The spirit of
Stonewall lives on.

Heritage of Pride is a nonprofit organization that plans and produces New York City’s official LGBT Pride events each year to commemorate the Stonewall Riots of 1969 — the beginning of the modern Gay Rights movement.

Our Mission

Heritage of Pride works toward a future without discrimination where all people have equal rights under the law. We do this by producing LGBT Pride events that inspire, educate, commemorate and celebrate our diverse community.

Stonewall

June 28, 1969

Early in the morning of June 28, police raided the Stonewall Inn, a Greenwich Village bar that had become a staple of New York City's underground gay community. But this time, tired of the ongoing raids, community members fought back, striking what would become known as The Stonewall Riots.

Christopher
Street Unites!

June 28, 1970

A year after Stonewall, the first Gay Pride March was held by the Christopher Street Liberation Day Committee to commemorate the riots. The New York Times reported that the marchers took up the entire street for about 15 city blocks.

The struggle
gains speed.

June 24, 1973

One of the first major successes of the movement came when the American Psychiatric Association removed homosexuality from the DSM-II, where it had been listed alongside pedophilia and zoophilia. Pride organizations began forming in major cities throughout the U.S. to continue the fight.

1973

The country is
listening.

October 14, 1979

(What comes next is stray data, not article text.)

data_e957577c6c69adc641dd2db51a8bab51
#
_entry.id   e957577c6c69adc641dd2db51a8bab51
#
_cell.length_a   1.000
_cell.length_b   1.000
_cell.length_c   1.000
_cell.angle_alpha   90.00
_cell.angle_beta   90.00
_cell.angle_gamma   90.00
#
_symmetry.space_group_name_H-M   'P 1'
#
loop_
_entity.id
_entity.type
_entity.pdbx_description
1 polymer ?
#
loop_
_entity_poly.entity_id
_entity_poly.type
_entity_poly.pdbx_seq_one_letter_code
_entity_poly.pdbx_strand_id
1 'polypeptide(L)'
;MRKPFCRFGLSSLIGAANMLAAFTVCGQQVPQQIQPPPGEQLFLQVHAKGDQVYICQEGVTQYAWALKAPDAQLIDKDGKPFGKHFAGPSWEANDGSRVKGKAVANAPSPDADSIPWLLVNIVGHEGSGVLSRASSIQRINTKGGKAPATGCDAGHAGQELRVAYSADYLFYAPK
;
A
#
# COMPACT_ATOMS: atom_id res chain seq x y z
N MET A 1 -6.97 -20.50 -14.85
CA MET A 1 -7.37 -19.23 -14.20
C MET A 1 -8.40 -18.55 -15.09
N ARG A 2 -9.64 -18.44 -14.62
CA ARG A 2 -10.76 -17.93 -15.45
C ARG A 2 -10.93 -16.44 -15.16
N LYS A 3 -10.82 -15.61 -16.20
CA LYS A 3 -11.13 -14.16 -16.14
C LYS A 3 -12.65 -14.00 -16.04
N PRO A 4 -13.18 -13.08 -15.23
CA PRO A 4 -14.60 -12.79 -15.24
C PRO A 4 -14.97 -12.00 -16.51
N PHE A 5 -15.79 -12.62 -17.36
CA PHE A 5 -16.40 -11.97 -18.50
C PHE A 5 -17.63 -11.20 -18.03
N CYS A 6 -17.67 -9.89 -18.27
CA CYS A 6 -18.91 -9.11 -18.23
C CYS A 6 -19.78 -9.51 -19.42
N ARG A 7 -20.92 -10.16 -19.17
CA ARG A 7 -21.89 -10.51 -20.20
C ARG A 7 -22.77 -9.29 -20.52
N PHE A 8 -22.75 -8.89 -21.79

Following the ten-year anniversary of Stonewall and the assassination of Harvey Milk, thousands took to the streets for the first National March on Washington for Lesbian and Gay Rights. The struggle had been a collection of local ones, but for the first time, it garnered major national attention.

The darkest hour.

June 5, 1982

June 5 saw the first official documentation of AIDS, the disease that became known as GRID (gay-related immune deficiency) and “gay cancer.” In September, the CDC reported an average of one to two AIDS diagnoses in America daily. AIDS would continue to decimate pioneers into the future.

1982

The March
continues.

June 24, 1984

Pride celebrations had been established in many major cities in the U.S., as well as around the world. Heritage of Pride was founded in 1984 to take over the planning of New York City Pride events from the disbanded Christopher Street Liberation Day Committee, former organizers of The March and Rally.

A bittersweet
policy.

June 28, 1993

The U.S. Government had just passed Don't Ask, Don't Tell, but the good news was that gay rights remained front and center at Capitol Hill and on the streets of New York. Heritage of Pride took over the Christopher Street Festival, renaming it PrideFest.

1993

Voices around
the world.

October 16, 1997

Obstacles, like the Defense of Marriage Act, continued to get in the way, but the community marched on. Heritage of Pride hosted the 16th annual International Association of Lesbian & Gay Pride Coordinators conference, the first to have substantial participation from international committees.

Small changes
make way for
big ones.

March 15, 2000

Vermont passed the first laws allowing for Civil Unions and Registered Partnerships among LGBT couples. It was one small step that will help pave the way for future policies.

A first win for
gay marriage.

May 17, 2004

For the first time, same-sex marriage laws were passed in Massachusetts. Laws continued to ban gay marriage in Mississippi, Missouri, Montana, Oregon and Utah. Civil Unions were banned in Arkansas, Georgia, Kentucky, Louisiana, Michigan, North Dakota, Ohio, Oklahoma, Virginia and Wisconsin.